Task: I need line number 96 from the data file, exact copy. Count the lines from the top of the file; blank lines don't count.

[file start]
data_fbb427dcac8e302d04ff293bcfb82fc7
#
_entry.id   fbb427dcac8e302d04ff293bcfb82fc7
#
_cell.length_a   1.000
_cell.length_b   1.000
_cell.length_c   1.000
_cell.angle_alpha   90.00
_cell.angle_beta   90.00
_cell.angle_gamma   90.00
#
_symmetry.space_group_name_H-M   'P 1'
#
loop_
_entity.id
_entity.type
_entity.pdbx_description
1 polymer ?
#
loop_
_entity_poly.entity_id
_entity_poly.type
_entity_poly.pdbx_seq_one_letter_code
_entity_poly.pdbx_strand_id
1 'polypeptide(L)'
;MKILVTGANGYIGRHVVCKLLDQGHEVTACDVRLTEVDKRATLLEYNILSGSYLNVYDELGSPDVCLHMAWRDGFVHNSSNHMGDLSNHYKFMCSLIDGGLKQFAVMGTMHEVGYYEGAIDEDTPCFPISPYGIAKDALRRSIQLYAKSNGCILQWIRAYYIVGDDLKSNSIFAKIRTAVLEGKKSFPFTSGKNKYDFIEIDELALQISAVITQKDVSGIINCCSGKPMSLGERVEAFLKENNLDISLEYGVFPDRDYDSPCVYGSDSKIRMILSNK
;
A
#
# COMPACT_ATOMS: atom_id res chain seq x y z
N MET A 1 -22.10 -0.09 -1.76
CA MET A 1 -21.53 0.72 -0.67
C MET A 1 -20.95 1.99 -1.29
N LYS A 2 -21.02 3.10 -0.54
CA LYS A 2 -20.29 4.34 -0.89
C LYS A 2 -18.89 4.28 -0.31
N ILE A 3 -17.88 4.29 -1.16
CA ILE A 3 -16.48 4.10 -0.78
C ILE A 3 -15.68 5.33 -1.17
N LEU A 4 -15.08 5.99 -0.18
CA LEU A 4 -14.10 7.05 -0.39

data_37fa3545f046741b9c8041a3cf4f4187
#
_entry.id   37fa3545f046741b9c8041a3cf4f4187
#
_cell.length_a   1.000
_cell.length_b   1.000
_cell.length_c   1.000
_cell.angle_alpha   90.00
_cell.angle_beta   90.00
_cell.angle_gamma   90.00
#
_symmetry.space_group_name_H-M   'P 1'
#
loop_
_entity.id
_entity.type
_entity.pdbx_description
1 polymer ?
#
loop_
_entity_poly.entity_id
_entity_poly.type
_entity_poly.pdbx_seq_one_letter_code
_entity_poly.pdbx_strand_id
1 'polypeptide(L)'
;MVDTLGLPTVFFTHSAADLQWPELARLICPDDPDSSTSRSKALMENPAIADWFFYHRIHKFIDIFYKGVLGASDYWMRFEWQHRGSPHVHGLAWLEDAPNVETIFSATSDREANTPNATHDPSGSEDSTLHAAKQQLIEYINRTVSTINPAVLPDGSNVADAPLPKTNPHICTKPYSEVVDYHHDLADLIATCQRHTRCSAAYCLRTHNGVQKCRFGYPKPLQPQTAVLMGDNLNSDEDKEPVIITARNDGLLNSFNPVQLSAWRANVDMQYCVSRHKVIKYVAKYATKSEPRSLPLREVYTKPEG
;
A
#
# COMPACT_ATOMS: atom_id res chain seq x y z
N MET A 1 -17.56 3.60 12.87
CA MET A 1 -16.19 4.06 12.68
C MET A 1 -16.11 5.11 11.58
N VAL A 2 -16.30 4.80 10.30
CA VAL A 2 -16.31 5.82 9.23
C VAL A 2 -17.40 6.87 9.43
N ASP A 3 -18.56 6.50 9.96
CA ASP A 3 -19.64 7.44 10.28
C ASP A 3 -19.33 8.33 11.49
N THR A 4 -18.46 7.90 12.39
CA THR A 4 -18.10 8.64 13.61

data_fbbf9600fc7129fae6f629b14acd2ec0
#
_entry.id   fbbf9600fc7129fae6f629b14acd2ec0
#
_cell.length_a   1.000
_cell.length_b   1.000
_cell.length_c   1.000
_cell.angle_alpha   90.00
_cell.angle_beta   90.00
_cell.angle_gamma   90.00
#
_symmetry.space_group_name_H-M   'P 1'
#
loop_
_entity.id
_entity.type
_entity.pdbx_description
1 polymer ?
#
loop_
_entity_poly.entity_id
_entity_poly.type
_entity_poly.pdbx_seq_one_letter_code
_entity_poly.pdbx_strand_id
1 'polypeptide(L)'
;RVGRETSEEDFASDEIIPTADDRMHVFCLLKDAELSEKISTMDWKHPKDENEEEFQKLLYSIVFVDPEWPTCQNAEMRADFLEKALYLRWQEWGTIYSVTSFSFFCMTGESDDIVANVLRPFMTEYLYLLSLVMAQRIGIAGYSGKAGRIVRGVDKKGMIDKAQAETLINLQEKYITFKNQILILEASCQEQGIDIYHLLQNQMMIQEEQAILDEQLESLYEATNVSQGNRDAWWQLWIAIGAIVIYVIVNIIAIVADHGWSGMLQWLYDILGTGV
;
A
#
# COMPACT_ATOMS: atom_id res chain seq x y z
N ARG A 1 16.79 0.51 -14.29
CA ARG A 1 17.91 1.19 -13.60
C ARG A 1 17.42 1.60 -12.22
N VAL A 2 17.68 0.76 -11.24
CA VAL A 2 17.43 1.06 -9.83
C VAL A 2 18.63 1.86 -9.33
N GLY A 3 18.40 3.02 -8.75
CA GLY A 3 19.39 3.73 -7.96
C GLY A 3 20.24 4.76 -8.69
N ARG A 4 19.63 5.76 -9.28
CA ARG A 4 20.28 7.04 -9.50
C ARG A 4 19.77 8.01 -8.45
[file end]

loop_